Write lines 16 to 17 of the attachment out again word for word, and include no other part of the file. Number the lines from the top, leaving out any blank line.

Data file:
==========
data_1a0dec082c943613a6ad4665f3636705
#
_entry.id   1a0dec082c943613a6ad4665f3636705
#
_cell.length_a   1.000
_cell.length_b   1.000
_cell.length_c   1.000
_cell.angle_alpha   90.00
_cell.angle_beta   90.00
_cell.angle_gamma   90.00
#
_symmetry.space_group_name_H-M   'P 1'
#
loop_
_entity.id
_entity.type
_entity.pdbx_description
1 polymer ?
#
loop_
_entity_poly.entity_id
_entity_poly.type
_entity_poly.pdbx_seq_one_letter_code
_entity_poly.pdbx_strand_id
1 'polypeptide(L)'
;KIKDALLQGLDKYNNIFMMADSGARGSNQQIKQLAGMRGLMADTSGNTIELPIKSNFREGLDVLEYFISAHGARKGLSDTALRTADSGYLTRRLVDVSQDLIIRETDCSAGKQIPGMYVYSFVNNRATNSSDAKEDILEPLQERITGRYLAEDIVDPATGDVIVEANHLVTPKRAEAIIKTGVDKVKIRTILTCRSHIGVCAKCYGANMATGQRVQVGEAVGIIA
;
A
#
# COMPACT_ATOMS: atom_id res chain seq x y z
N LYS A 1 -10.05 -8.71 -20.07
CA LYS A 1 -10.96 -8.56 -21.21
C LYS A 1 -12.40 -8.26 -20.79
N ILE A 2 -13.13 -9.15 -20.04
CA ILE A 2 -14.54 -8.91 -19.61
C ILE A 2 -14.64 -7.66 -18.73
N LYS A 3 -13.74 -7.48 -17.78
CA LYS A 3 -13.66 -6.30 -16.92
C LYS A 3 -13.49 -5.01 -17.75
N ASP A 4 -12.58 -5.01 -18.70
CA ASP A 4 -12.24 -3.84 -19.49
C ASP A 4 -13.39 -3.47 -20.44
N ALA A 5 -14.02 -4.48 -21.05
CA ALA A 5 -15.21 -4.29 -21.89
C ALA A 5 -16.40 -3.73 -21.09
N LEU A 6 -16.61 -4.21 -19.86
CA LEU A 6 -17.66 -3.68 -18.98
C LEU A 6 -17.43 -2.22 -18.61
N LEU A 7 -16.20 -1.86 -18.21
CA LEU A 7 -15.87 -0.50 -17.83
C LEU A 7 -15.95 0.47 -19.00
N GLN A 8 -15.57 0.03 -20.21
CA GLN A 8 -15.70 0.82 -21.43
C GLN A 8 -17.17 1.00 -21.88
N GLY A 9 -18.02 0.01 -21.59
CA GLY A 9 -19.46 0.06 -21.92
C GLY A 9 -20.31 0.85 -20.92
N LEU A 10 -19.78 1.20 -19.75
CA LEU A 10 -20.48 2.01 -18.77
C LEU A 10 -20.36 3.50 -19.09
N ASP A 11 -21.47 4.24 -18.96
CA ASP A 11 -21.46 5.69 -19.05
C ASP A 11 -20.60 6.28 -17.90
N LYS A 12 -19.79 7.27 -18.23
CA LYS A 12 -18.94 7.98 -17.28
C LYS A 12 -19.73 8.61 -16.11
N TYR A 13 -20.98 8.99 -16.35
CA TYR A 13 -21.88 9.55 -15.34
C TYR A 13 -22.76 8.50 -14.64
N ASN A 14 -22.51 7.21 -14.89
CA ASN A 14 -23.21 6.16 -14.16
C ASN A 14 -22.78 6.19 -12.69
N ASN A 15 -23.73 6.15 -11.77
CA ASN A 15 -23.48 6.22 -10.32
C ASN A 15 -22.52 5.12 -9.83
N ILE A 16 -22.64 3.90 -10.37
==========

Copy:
_entity.type
_entity.pdbx_description